Now I used to be a stonemason — I rebuilt close to 200 such walls during my college years — and I was shocked to learn that hers was a NEW wall. It was buckling and full of gaps. Not one stone was properly cut or faced.

It's the latest craze, she told me — walls that have an old, authentic look. This is because people suddenly want the outside of their homes to look as "distressed" as the inside.

"Distressed furniture" is the latest trend in interior design. People are buying brand new tables and dressers, bringing them into their garages, kicking and scratching them, then covering them in a lumpy, flaky paint.

I called my sister, an interior designer, to learn more about this peculiar activity. She said people want the antique look, but because real antiques are hard to come by, then the next best thing is to buy something new and make it look scuffed and tired and worn.

This causes my father to rise up in me as I say, "What the…"

But nothing is more puzzling than our next item of distress: distressed jeans. That's right, there is actually a product the fashionistas refer to as "distressed jeans." These are jeans with tears and gaping holes that, according to the New York Times, sell for upwards of $600 a pair.

Even in Pittsburgh, land of common sense people, a lousy pair of trendy jeans run upwards of $200. I talked with the owner of an upscale jeans store and she told me the jeans with holes in them aren't as popular as the ones with paint splattered all over them.

"Jeans with paint on them?"

"Yes, they're all the rage."

"But they have paint on them!"

"Yes!"

Just as I was ready to concede that the American experiment is spent and all will soon be lost, she told me about another jeans trend: dirt washed jeans. That's right, the jean manufacturer washes them in dirt. They have pebbles and clumps of clay in the pockets. And Americans, many of them educated and from good homes, willingly exchange their hard-earned dough for them.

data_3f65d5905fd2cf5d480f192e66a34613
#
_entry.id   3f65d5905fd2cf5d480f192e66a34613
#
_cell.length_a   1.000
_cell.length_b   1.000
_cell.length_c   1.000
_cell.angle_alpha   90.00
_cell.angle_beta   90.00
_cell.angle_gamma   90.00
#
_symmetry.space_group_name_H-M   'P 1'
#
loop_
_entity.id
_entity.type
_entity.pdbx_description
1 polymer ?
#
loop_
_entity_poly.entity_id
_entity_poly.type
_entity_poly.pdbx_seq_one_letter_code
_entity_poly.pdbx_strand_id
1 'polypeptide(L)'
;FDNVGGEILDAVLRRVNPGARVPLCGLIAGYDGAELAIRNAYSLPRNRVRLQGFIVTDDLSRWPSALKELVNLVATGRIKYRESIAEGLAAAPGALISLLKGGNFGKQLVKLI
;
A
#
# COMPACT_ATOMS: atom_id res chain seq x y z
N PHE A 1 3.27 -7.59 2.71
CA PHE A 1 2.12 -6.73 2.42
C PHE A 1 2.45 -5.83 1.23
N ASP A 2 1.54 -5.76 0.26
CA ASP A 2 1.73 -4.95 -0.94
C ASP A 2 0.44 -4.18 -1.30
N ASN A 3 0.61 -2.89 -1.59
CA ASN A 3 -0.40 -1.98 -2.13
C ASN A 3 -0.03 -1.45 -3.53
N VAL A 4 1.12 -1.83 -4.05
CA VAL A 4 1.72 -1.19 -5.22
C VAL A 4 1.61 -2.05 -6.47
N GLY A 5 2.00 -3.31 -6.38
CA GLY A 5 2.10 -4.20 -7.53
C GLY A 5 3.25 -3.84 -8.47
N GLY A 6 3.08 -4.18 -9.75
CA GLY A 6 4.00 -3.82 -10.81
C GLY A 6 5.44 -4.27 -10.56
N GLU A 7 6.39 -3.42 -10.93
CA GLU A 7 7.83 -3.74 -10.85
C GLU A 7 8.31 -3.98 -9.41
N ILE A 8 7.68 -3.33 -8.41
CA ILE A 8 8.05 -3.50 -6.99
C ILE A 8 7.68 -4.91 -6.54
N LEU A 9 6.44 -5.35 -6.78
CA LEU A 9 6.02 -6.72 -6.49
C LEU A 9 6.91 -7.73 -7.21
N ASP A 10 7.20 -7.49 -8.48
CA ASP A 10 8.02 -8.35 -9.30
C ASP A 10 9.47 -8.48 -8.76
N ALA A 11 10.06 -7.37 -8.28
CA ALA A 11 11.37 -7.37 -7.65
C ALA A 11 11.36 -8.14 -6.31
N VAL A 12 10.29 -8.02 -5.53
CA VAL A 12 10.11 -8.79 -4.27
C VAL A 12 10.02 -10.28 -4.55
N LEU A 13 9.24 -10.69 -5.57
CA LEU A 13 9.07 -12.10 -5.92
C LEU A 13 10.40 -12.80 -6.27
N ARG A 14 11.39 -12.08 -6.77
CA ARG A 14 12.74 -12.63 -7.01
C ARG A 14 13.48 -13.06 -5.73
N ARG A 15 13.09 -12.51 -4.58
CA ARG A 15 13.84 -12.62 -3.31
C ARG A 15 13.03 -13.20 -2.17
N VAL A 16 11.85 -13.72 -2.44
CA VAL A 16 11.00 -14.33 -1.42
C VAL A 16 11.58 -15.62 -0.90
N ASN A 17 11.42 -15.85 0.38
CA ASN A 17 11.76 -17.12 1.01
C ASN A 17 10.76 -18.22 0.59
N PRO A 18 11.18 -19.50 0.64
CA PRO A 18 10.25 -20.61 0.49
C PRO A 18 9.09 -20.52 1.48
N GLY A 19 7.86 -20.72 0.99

The dirt washed jeans are almost as popular as the grease-smeared jeans, she continued (and I'm not making this up). The jean manufacturers actually smear grease all over the jeans, so that people who buy them can be as fashionable as the guy in the pit down at the Jiffy Lube.

I asked the jean shop owner to help me understand why people are buying such products. She said that the manufacturers are always trying to be hip. When something hits — when the trendy crowd just has to have it — the manufacturer can charge huge markups.

Well, I understand that, I told her. But WHY? WHY are people dumb enough to buy these things? Why are Americans spending so much money for items that sensible Americans used to donate to Goodwill or toss in the garbage?

She had no answer. Let me take a stab at it.

As we work exhausting hours in gray cubicles doing bland service work — as we move into cookie-cutter houses in the thick of suburban sprawl — and as fewer of us know any sense of craftsmanship or what it is like to sweat or work with our hands, we long for ANYTHING authentic, even if it is fake.

But what do I know. At 43, I have effectively become my father. Puzzled as I am by the latest trends, my thoughts have shifted to more practical matters.

Such as finding a couple of suckers willing to give me $200 bucks for my dirty, greasy, paint-stained jeans.